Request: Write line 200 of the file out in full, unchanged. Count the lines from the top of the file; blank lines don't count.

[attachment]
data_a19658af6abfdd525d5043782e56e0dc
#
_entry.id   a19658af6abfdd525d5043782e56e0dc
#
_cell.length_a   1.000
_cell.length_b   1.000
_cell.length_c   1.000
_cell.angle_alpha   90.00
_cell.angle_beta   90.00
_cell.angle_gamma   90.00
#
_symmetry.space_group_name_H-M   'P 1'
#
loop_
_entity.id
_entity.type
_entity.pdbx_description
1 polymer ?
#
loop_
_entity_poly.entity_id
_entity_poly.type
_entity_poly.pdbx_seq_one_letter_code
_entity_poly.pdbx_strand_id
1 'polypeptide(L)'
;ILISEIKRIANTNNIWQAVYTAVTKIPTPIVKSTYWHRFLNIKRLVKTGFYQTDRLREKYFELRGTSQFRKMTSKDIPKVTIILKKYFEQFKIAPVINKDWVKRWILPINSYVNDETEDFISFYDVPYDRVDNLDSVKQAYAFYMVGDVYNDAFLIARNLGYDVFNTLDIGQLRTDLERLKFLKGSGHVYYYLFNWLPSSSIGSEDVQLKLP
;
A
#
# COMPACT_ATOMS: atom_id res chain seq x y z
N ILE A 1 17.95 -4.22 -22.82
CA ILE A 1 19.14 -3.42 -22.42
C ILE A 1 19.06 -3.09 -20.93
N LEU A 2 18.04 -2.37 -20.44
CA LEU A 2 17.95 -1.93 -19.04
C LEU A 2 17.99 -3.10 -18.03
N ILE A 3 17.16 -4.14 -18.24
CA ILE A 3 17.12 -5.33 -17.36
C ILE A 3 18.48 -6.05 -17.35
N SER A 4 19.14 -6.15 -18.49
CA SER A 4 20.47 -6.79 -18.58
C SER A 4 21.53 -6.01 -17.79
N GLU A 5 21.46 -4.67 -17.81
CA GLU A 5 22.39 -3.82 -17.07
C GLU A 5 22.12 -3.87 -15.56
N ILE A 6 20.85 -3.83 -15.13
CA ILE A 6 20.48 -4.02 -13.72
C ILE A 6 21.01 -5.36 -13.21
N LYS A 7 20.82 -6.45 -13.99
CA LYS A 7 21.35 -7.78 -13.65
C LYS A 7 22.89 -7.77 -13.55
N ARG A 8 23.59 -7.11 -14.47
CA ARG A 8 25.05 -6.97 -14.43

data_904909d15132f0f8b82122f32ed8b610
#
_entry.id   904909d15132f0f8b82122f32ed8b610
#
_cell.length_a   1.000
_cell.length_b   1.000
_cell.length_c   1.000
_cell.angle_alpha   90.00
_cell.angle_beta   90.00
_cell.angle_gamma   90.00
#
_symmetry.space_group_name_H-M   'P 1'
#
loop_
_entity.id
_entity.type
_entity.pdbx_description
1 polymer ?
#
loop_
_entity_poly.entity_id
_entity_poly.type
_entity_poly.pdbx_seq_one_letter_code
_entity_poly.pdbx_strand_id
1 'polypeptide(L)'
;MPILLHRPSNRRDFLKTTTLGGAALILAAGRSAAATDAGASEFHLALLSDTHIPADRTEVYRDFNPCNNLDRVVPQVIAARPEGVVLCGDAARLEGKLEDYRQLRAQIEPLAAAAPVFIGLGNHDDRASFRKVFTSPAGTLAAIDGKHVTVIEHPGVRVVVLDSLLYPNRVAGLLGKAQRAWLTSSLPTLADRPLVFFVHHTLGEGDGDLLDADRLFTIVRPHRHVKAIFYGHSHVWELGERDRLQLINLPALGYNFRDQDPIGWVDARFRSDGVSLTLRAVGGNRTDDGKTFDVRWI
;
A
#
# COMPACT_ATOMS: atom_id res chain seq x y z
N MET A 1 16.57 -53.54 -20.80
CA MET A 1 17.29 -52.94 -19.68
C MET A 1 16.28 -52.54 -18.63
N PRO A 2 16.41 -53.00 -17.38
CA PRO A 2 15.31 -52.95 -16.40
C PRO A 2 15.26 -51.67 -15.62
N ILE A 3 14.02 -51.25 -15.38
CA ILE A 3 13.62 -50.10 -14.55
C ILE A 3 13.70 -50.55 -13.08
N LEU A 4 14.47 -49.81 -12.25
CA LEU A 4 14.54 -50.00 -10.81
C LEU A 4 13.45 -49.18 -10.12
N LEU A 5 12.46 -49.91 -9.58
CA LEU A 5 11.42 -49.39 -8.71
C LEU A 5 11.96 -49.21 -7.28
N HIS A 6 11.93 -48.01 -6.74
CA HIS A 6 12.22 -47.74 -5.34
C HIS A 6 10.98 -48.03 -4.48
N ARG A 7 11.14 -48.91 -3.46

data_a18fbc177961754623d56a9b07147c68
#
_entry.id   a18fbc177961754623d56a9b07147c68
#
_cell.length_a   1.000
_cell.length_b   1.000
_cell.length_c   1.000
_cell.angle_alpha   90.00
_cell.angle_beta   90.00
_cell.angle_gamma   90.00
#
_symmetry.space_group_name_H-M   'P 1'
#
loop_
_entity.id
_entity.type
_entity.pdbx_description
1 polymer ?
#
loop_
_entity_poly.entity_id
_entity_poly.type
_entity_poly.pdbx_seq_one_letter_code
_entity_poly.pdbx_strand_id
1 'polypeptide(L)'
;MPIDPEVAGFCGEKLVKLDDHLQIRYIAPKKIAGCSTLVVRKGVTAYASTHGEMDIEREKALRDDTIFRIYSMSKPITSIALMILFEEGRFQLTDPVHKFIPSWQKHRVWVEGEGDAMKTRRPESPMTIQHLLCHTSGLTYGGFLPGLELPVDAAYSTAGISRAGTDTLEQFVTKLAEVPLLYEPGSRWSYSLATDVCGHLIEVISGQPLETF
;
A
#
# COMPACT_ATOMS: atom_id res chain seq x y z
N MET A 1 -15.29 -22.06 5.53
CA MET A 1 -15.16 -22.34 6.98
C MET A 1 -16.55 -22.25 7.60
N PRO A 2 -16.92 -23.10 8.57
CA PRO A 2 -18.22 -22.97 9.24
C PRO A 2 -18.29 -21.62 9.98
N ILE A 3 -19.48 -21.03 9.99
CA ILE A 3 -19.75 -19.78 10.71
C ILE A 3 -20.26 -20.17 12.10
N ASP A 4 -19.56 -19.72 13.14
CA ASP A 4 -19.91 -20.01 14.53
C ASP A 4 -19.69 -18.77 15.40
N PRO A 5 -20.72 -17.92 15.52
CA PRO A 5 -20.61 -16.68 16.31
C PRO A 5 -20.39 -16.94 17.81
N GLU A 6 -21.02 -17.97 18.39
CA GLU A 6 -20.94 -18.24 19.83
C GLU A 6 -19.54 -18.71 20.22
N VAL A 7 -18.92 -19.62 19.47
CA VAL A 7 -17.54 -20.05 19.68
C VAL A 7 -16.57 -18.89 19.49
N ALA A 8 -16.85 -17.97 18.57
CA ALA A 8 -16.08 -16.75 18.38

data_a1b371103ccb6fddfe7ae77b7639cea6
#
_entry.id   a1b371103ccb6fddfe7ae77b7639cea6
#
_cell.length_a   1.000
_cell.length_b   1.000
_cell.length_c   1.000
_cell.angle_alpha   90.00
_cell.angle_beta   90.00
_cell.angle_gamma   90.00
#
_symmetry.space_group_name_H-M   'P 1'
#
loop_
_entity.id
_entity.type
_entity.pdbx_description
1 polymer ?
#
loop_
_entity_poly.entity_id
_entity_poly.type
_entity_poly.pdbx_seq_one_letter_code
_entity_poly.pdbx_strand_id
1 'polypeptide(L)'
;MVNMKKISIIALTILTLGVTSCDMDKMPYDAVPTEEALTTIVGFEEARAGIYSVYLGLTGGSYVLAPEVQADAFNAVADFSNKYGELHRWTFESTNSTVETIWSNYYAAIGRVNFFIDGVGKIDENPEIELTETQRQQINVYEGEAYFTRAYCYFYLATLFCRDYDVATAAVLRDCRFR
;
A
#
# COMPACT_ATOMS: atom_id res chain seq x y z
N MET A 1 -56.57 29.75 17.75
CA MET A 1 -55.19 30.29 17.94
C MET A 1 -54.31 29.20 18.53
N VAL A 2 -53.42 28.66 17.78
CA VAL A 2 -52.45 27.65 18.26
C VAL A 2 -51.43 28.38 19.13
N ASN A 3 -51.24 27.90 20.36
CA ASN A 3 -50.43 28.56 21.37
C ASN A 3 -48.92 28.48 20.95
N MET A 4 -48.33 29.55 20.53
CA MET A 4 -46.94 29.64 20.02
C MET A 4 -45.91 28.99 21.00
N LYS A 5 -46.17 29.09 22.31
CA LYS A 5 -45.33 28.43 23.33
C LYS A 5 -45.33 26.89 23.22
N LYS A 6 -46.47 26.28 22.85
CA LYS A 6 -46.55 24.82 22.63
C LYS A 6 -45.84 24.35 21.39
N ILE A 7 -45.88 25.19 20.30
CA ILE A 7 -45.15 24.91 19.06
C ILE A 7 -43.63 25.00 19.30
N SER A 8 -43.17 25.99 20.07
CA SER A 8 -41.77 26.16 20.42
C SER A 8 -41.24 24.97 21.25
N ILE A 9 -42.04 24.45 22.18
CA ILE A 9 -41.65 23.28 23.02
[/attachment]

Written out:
C LYS A 5 -45.33 26.89 23.22